Following a division-clinching an important win over Tennessee on Sunday, Reggie Wayne joined us to talk about another bounceback victory for the Colts.
Even though the Colts virtually assured themselves of the division crown, there are still major question marks with a couple of players, most notably fellow WR Darrius Heyward-Bey. DHB had an awful drop on a wide-open pass in Sunday's game, and we asked Reggie if the drops were fixable:
Trent Richardson, another struggling teammate, was relegated to backup duty behind Donald Brown. Although he only had five carries on Sunday, Reggie said that he's trying to work his way back up instead of pouting about his demotion:
Mike Silver of NFL.com reported last week that offensive coordinator Pep Hamilton was "under pressure" for Indy's slow starts. You have to go back to the win over Denver in October - the last game that Reggie Wayne played - to find the last touchdown scored by the Colts in the first half. Reggie opened up about Pep, the offense feeling pressure, and curing the slow starts:
On a lighter note, Reggie showed up wearing a t-shirt of a cartoon T-Rex shooting missles out of its claws (Query tweeted the photo). Even though I watched a ridiculous amount of 1980s cartoons as a kid, I couldn't figure out what show the t-shirt was from. Someone informed him that it was from the short lived Dino Riders:
You can hear the full show here. Join us every Tuesday from 5-6p at George's Neighborhood Grill at 71st & Bindford to see Reggie in person!
Following a career-high 43 points in last night's loss in Portland, everyone is talking about Paul George today. He's played at an MVP level through the first month of the season, and even after last night's setback, the Pacers own the league's best record. The secret is out about Paul George, and it has been for awhile.
It all started about a year ago.
On December 1, 2012, George was held scoreless (0-7 FG, 0-5 3-pt FG) in a loss at Golden State which dropped the Pacers to 8-9.
He was in his third NBA season, and with Danny Granger’s surprise knee injury, Indiana was expecting the former 10th overall pick to step up to fill the void. He was coming off a tough series in the 2012 playoffs against the Heat where he was largely a non-factor, averaging just ten points and shooting 36% from the field in the six-game defeat. Hoping to start fresh following that poor showing, George was hit-and-miss in the first month of the 2012-13 season. He showed glimpses, like a 37-point effort against New Orleans during Thanksgiving week, but he missed 32 of his next 45 shots over the following four games, including the doughnut at Golden State. The heightened expectations had George pressing, and it showed. Exactly one year ago today, I remember broaching the topic on our show as to whether Paul George was ever going to be a franchise player, or if he was just another guy.
Again, that was just one year ago.
Mike Wells, then of the Indianapolis Star, reported that George went straight to the gym after the red-eye flight back from his zero-point effort in Oakland and went to work. Since that fateful night at the Oracle (fitting, no?) Arena, George has made a dizzying ascent from a youngster still learning his way to one of the NBA’s best all-around players.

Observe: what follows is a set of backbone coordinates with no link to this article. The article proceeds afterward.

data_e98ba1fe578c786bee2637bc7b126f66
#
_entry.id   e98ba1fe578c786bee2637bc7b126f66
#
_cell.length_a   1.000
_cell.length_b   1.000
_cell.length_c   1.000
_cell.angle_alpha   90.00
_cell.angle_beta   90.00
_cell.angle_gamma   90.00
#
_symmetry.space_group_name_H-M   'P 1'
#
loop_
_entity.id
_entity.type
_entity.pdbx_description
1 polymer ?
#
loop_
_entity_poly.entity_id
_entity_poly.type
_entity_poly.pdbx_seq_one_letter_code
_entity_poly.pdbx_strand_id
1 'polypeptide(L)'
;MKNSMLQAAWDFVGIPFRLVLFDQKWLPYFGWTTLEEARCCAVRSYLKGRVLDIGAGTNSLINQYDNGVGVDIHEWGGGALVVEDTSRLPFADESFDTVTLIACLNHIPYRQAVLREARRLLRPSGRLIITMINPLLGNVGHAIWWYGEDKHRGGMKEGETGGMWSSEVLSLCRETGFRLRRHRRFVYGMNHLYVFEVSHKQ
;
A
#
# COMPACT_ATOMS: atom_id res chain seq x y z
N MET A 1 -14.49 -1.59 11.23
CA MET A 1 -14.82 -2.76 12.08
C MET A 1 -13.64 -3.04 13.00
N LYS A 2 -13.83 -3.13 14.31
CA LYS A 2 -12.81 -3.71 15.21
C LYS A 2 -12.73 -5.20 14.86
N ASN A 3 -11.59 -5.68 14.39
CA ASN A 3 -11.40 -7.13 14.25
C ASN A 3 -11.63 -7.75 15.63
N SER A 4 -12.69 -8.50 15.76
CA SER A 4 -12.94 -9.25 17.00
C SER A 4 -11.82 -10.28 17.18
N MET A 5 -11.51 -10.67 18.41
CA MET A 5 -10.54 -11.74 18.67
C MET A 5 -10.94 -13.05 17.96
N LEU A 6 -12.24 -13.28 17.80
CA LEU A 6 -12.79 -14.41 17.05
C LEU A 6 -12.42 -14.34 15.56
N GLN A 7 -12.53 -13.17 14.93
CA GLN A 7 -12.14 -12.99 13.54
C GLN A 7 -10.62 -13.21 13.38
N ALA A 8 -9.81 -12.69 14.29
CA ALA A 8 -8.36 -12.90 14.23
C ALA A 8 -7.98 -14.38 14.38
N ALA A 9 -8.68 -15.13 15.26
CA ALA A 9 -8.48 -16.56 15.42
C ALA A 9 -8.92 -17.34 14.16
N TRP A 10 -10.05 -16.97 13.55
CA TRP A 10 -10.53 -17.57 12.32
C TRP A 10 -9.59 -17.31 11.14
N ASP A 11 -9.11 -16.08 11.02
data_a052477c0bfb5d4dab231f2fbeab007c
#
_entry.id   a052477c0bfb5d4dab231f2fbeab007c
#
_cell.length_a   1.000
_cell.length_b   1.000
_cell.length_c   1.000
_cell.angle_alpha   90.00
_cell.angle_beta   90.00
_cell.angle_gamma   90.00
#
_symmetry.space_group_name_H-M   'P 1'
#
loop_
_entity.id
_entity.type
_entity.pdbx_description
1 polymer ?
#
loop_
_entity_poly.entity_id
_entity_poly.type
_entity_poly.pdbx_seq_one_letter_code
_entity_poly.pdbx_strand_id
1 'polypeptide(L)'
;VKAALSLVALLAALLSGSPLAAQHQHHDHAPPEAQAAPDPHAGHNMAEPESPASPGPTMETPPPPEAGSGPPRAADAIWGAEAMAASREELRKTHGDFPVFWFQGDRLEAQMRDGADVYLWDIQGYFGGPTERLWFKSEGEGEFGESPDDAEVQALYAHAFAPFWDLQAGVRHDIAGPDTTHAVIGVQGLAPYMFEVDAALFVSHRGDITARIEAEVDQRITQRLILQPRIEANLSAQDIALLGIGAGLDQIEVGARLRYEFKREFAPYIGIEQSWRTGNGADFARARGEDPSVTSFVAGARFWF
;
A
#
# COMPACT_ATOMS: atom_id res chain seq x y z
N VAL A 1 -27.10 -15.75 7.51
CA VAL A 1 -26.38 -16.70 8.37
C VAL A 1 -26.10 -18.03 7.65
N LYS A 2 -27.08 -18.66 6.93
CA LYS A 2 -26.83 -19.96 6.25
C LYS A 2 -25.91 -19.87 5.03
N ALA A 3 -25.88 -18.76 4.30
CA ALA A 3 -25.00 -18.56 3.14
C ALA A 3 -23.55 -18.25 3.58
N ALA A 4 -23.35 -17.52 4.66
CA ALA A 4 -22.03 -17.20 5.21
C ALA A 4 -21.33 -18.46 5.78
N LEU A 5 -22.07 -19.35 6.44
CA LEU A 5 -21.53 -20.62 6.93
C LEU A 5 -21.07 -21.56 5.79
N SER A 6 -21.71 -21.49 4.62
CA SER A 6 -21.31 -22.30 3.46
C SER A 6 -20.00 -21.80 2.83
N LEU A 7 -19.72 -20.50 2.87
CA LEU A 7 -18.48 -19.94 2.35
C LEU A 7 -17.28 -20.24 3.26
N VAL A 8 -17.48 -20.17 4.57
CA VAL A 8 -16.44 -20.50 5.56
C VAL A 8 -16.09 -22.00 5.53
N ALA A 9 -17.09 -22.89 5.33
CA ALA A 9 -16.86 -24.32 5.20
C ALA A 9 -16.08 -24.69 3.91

George was 143 games into his NBA career when the Pacers’ plane landed early that morning in Indianapolis. His numbers at that point were middling - 10.5 ppg (43% FG), 4.9 rpg, 1.2 apg – and he still looked every bit like the long-term project he was pegged to be by nearly all of the NBA Draftniks. Sure, the talent was undoubtedly there, but could he put it together?
The turnaround after Golden State was immediate. The Pacers finished their road-trip in nearby Chicago, and on December 4th, Paul George went off. He scored nearly half of their points (34) in an 80-76 win over the Bulls which evened Indiana’s record at 9-9. They haven’t been below .500 since. George averaged 25 points per game (51% shooting) in the six games immediately after his no-show at Golden State. Behind his surge, the Pacers won 9 of their next 12, and 14 of their next 19 overall. In the return game against the Warriors at the end of February (remember the overblown, so-called “brawl”?), George went for 21 points and 11 rebounds in a 108-97 win. It concluded a 24-12 stretch for the Pacers, who went on to earn the East’s #3 seed. PG made up for his 2012 struggles in last year’s postseason, averaging 19.2 points, 7.4 rebounds, and 5.1 assists to put the Pacers a game away from the NBA Finals. He also earned All-Defensive Team honors, and continues to be one of the best stoppers in the league.
George's numbers in the last year tell the story:
|GS & Before||144||9.5||43%||4.9||1.2||80-64|
It’s rare when we can pinpoint the exact moment that the switch flipped for a star player, but it all goes back to that night in Golden State for George, exactly one year ago. In early December of 2012, Paul George was a project, and the Pacers were mediocre. 366 days later, Paul George is elite, an MVP front-runner, and the Pacers are a legitimate title contender.
What a difference a year makes.